I rarely follow Alabama legislative matters....mostly because it's a fairly screwed up process and all worked up for hype and political agendas.
This week, AL SB260 is up for discussion. It's a draft to say that any and all money that the state parks pull in....stay within the state park budget package.....up to $50 million a year. Why is it so important? Well....to keep running the state with lousy budget practices....the dimwits in Montgomery tend to raid the budget to pay for bills. And sometimes....they dip into the state park money.....without saying anything to the public.
No one really got into this discussion until last year.....when they were seriously talking about shutting down a dozen parks and selling them off. That got people peeved and asking stupid questions. Oddly, the state legislative folks never answer any of the questions, and it appears that some of the profits that the parks were pulling in....simply wasn't there. You'd think an audit would occur, but folks quickly found cash and pretended that things were fine.....no closures at that point.
I've pretty much lost confidence in the Montgomery crowd in being able to run a simple operation like a state park system. It's not exactly rocket science, and half the parks are simply a boat launching point with twenty-odd picnic tables for the locals to have a Sunday afternoon event. There are a another dozen state parks in the system, which pull in a ton of money every single year.....with no issues in finding guests or golfers to come out and spend a weekend in the sun.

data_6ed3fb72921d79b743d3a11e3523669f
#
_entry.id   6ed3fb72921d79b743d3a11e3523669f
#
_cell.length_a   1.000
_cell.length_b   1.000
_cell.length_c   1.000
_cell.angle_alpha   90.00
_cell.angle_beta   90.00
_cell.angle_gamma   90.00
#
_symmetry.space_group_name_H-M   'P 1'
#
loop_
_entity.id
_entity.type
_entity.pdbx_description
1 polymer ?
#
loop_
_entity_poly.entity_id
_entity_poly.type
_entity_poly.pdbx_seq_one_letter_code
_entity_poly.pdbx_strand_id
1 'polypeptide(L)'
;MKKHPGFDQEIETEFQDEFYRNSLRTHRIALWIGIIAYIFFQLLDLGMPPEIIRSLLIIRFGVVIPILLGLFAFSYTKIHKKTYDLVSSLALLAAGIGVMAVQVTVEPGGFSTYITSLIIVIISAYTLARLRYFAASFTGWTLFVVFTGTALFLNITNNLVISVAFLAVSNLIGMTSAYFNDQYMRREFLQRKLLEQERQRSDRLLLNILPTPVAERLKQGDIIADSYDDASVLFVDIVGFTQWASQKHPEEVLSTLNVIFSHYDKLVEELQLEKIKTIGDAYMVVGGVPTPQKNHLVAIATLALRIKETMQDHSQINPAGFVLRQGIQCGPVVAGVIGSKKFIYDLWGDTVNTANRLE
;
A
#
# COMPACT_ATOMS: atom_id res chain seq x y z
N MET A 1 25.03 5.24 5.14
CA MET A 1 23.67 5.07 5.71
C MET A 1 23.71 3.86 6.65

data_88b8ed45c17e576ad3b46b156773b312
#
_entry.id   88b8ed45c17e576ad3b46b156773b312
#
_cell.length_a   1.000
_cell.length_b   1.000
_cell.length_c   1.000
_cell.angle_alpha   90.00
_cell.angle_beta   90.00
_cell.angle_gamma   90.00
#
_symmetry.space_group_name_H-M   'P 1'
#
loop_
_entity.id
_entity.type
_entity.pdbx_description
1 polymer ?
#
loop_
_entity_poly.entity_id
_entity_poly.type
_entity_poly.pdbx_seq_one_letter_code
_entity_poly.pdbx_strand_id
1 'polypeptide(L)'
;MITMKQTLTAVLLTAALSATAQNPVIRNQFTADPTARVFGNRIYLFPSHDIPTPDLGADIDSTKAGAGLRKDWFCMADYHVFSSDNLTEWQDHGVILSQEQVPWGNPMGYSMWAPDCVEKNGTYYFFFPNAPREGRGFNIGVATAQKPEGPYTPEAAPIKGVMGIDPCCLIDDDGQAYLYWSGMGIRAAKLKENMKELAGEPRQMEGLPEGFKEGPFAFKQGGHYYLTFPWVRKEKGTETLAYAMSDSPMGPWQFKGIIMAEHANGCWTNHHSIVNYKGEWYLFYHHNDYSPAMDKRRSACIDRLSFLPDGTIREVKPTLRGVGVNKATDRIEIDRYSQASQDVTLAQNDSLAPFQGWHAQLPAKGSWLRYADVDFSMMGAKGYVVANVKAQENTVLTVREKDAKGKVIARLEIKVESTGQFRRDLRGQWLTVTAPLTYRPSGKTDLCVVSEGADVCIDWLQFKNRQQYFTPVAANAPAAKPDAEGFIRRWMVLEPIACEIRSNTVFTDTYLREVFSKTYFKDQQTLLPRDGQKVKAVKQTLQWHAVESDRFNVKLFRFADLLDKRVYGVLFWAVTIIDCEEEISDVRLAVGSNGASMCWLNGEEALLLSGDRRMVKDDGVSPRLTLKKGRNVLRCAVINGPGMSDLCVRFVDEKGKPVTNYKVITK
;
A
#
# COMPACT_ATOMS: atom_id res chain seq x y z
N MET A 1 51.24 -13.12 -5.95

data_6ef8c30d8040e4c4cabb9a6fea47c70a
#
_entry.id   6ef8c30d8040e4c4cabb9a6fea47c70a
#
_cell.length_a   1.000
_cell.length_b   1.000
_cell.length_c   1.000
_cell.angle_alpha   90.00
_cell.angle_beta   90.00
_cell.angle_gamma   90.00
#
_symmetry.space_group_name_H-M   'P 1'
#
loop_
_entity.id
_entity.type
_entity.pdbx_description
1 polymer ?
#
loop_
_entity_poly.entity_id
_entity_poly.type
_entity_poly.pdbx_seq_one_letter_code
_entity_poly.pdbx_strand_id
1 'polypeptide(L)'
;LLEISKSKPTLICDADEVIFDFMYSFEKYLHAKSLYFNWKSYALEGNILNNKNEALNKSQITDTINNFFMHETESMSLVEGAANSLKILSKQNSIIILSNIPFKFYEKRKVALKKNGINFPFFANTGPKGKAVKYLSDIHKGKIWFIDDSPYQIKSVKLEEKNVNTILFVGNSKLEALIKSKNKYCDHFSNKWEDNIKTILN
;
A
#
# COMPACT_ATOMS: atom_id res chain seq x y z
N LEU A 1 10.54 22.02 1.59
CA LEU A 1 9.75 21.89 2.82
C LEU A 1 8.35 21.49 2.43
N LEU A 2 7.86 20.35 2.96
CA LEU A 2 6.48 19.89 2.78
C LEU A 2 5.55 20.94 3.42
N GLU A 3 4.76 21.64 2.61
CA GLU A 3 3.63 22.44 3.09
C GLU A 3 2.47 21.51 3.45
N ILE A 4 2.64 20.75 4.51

Last week, I read a piece by the state auditor for the state parks....Jim Zeigler....laid down the facts that five of the minor operations were closing....but they were likely to be picked up by local authorities or town councils....and would continue to be operated in some fashion.
Jim then went on to say that all of the parks left....could easily bring in roughly 90-percent of the money necessary to run them.....and if they just "tweaked" these operations....increase a few fees and ran them correctly.....the system would pay for itself. and the state (in particular, the governor) would not stand around and discuss closing them.
Twenty years ago....I'm not sure if anyone at the state level talked much about the economics of the park system or how they inject income into a local area for tax revenue. You'd think that some smart professor at one of the fine state universities would sit down and do a cost analysis over the parks and what they drive into each local economy.
Are we done now with the closure-talk? Maybe. At least for 2016.